• When I started my career, I had my eyes on the swanky corner office, the company provided BMW, and stock options. Sure, I had to give up that dream when I went out on my own (or more figured out I’d have to provide it for myself), but it’s been worth it. You can live anywhere and do anything. If you love to ski, you can move to Park City and ski all you want, while still doing the job you love.
  • The nostalgia of all-hands-on-deck Monday morning meetings is just that. You don’t actually need to have them in-person, nor do they need to last an hour. Today’s tech-savvy young professionals don’t care about your nostalgia. They do care about a daily five minute huddle that sets momentum for their day.
  • A few months ago, an article was passed around about the idea that human beings are not wired to work eight hours a day. It worked in manufacturing, but it doesn’t work in today’s information economy. Not only can our brains not be productive in that kind of environment, we stop being creative and interesting, too. In a virtual organization, you focus on results, not on hours worked. If someone can get their job done—and done well—in six hours, so be it!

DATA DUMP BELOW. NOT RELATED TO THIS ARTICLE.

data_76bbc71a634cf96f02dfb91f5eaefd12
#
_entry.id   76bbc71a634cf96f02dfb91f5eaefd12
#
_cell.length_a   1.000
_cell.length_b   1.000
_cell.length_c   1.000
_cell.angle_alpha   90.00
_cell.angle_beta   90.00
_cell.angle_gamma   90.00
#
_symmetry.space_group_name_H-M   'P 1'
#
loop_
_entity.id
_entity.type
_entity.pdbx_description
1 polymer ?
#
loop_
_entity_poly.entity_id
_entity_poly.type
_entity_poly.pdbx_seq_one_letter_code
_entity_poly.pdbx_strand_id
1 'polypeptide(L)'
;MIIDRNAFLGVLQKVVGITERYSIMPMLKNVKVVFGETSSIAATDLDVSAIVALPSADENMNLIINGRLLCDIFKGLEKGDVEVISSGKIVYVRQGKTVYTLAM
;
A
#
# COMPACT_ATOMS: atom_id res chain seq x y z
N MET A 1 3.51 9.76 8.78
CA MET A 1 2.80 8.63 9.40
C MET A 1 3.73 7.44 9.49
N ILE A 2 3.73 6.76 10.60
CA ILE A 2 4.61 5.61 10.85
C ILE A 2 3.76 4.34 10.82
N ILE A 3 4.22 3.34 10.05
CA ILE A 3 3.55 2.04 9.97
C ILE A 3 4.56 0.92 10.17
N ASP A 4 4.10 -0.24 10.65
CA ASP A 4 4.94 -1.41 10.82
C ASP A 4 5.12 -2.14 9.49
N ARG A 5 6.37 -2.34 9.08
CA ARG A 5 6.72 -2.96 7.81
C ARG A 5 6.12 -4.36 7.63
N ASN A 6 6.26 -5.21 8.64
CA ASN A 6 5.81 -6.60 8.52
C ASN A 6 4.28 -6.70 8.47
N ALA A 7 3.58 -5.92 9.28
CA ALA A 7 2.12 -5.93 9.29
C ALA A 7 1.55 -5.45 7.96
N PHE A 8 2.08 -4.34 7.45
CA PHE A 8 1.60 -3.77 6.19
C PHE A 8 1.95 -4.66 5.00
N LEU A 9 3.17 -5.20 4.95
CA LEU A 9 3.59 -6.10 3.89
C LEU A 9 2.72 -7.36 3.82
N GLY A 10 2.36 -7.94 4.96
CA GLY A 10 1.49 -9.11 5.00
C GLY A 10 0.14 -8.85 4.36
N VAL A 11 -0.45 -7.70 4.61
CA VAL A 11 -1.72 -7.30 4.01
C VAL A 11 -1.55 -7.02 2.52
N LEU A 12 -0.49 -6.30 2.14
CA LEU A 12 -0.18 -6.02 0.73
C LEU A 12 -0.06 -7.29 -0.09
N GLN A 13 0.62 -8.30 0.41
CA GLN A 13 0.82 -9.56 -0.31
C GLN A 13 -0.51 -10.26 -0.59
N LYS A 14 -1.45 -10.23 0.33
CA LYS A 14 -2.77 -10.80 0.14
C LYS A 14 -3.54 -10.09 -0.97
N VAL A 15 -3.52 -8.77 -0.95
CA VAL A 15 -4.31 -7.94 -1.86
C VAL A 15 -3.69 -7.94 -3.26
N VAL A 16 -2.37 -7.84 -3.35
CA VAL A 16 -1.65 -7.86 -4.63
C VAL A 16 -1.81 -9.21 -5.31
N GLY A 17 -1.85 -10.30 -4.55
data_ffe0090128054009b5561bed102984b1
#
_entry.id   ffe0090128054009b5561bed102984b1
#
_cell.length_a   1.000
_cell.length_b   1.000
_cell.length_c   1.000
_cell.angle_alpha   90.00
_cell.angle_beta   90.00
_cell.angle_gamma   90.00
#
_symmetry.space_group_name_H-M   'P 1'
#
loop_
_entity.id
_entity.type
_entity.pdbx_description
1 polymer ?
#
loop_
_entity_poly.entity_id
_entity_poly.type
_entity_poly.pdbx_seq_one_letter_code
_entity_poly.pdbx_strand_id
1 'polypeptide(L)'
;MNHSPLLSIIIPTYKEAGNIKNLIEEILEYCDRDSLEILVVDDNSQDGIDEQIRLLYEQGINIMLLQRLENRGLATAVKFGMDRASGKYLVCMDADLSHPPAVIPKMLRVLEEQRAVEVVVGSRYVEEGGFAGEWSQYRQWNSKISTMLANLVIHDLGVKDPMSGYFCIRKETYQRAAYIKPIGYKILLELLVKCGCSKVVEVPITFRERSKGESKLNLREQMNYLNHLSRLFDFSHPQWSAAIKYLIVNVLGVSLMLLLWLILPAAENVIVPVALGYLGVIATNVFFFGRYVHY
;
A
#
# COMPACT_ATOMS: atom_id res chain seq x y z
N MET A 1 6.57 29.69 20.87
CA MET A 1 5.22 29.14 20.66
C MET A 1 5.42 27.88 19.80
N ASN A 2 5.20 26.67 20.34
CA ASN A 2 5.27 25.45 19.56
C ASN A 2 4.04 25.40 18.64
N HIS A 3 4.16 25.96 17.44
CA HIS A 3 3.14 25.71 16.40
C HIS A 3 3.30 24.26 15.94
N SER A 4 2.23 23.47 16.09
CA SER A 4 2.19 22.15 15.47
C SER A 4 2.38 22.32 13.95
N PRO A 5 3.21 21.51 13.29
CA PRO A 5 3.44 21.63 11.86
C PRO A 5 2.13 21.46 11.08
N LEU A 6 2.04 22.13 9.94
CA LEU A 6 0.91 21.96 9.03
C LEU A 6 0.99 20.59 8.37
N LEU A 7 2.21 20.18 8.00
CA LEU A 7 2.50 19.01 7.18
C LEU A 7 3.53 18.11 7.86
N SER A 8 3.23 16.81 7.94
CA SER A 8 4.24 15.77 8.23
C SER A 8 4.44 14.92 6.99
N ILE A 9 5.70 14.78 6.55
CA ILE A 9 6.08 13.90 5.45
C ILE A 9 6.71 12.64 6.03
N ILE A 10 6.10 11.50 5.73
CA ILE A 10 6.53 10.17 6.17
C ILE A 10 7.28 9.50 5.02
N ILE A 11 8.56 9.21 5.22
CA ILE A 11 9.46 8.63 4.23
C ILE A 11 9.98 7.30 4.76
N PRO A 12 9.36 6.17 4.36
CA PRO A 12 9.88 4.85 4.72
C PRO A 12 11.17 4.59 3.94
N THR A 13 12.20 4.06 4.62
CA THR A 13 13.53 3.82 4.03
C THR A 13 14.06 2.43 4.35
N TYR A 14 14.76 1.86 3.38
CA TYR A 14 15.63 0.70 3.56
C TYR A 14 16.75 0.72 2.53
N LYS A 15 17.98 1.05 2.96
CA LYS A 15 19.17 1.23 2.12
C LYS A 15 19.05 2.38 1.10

It definitely takes some doing, an open mind, and well-developed processes, but if you agree with just one of the bullet points above, this might just possibly be for you.

How We Work: The Benefits of a Virtual Office

There also are some benefits to having a virtual office—ones that transcend both company and people.

  • The quality of life for everyone improves. If your commute is seven steps to the bathroom to brush your teeth and then another 14 steps to your office, you can spend your time being productive when it works for you. Ron Friedman has a great quiz to help you figure out your most productive times. For me, it’s early in the morning (I’m writing this sentence at 5:26 a.m.), but it also means by 3:00, I need to be doing busy work.